Germany: German automotive developers, Bosch and Continental, have acquired 5% shares each in digital maps platform, HERE, according to a report. The acquisition aims to build a lead in self-driving car technology without relying on Silicon Valley. The announcement was made by the two companies on Thursday, with adding that HERE would pave the way for technologies that facilitate the reliable availability of highly accurate data to improve systems and traffic management.
Bosch also aims to turn the company from a producer of maps for cars into a broader offering in the so-called Fourth Industrial Revolution. It envisions creating indoor navigation maps for automating and streamlining goods “all the way to the production line”. Car parts supplier Continental said the initiative would support the needs of the car and mobility industries across all major markets.
HERE, whose high-definition, three-dimensional maps are already being used as an open platform to propel the development of self-driving cars, was purchased from Nokia in 2015 for €2.8 billion by Audi, BMW and Daimler. “Bosch is more than cars,” said Volkmar Denner, Bosch chief executive. “Industry 4.0, smart homes, and smart cities are rapidly growing areas of business for us, in which establishing and expanding data-based services will result in synergies with HERE.”
Elmar Degenhart, chief executive of Continental, said: “Digital maps and location-based services are key innovations for the future of connected mobility.” Edzard Overbeek, chief executive of HERE, added that Bosch’s presence “across the Americas, Asia and Europe” would help HERE to “further grow our business globally”.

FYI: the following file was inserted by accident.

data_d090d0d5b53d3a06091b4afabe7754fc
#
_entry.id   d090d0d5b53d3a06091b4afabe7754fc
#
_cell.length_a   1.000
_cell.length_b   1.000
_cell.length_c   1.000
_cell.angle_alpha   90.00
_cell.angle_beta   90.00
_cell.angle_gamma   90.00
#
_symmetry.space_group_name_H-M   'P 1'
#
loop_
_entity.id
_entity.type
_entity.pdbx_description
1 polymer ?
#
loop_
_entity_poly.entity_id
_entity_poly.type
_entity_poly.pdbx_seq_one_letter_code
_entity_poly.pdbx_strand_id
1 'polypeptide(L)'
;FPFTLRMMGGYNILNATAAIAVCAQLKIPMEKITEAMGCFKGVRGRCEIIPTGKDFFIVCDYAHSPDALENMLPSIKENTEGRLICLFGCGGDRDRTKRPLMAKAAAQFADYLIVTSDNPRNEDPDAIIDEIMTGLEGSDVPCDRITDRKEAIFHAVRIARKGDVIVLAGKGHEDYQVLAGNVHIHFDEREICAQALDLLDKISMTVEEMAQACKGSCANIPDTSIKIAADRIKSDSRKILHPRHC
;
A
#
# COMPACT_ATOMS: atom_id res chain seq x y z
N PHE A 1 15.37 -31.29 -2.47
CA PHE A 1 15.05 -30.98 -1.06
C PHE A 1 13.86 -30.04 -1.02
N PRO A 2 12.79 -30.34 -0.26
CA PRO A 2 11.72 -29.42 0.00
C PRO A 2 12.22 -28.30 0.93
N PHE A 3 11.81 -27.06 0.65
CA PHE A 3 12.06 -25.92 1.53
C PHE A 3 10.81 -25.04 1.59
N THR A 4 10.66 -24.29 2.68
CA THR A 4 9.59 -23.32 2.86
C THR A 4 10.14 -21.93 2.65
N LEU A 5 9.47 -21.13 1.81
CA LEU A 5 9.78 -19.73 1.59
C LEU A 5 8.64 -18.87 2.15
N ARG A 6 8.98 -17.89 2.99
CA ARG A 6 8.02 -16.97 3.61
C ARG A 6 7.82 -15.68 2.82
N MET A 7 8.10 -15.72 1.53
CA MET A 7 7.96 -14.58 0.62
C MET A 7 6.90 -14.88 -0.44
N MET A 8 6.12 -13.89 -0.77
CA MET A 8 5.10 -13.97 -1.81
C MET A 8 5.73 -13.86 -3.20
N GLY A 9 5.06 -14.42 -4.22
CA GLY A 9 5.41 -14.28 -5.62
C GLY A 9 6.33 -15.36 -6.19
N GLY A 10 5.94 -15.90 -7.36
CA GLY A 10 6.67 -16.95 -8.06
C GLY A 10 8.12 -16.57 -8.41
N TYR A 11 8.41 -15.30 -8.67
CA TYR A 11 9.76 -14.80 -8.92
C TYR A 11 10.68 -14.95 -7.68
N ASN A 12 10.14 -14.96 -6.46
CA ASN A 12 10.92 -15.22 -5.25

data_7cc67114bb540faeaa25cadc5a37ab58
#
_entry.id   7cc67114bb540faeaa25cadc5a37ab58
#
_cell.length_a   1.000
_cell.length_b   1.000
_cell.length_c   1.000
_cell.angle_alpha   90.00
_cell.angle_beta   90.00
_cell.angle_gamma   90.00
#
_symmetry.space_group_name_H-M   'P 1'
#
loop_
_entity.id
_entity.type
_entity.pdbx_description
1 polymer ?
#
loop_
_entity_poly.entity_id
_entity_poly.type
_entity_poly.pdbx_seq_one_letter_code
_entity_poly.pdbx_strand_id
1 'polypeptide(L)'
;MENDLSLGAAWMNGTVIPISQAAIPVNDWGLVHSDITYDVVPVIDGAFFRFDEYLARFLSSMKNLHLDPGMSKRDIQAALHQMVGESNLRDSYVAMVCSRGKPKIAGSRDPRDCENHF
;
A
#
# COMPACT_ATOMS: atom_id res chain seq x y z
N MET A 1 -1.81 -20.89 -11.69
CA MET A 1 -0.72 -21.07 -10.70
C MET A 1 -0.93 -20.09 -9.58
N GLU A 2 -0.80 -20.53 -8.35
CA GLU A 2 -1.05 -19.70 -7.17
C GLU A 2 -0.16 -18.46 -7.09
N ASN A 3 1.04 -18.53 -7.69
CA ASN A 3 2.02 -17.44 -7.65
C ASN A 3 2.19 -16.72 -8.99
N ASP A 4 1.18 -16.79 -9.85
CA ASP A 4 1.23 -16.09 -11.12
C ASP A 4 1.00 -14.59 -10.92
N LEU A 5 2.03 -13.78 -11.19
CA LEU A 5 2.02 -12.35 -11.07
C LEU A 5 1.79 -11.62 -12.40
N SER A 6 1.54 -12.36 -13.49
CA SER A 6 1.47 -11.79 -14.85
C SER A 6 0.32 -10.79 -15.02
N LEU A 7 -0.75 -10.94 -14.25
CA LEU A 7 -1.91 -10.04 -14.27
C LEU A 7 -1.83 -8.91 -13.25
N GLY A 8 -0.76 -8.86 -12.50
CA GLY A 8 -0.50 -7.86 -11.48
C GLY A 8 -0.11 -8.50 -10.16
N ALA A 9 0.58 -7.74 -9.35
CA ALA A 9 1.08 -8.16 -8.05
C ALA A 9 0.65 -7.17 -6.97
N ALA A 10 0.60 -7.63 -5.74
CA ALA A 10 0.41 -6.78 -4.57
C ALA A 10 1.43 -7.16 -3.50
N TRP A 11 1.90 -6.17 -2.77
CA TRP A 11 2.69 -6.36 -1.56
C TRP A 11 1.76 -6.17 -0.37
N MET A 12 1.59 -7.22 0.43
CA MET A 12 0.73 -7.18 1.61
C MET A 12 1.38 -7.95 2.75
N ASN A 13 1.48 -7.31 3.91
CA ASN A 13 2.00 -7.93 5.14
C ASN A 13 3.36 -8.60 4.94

Bosch, a private German company, is the world’s largest automotive supplier but is also a tech service and manufacturing company involved with sensors, software and artificial intelligence. Revenue in 2016 was €73.1 billion and it hosts its own “Internet of Things” cloud service for connecting products. Continental is best known for making tyres but also develops technologies and services for the world’s biggest car groups.
Its 2016 revenue was €40.5 billion. Bosch has been working with a variety of mapping rivals in recent years and was rumored to be considering a stake in HERE in early 2016. It said on Thursday that it would continue working on “road signature” software, which aims to help self-driving cars navigate and understand traffic signs, with Dutch mapmaker TomTom, Japanese mapmaker Increment P, and three Chinese mapmakers: AutoNavi, Baidu and NavInfo.
In the past year, HERE’s partnerships have expanded as the race to build self-driving cars and related platforms. Intel, the US chipmaker, purchased a 15% stake in HERE a year ago and pledged to enable the mapping service to identify a vehicle’s location “within centimetres”.
In September, Japanese electronics group Pioneer — parent of Increment P — partnered with HERE and acquired a 1% stake. The groups said the deal would “support innovations in the areas of in-vehicle infotainment and autonomous driving”. Both stakes require antitrust approval.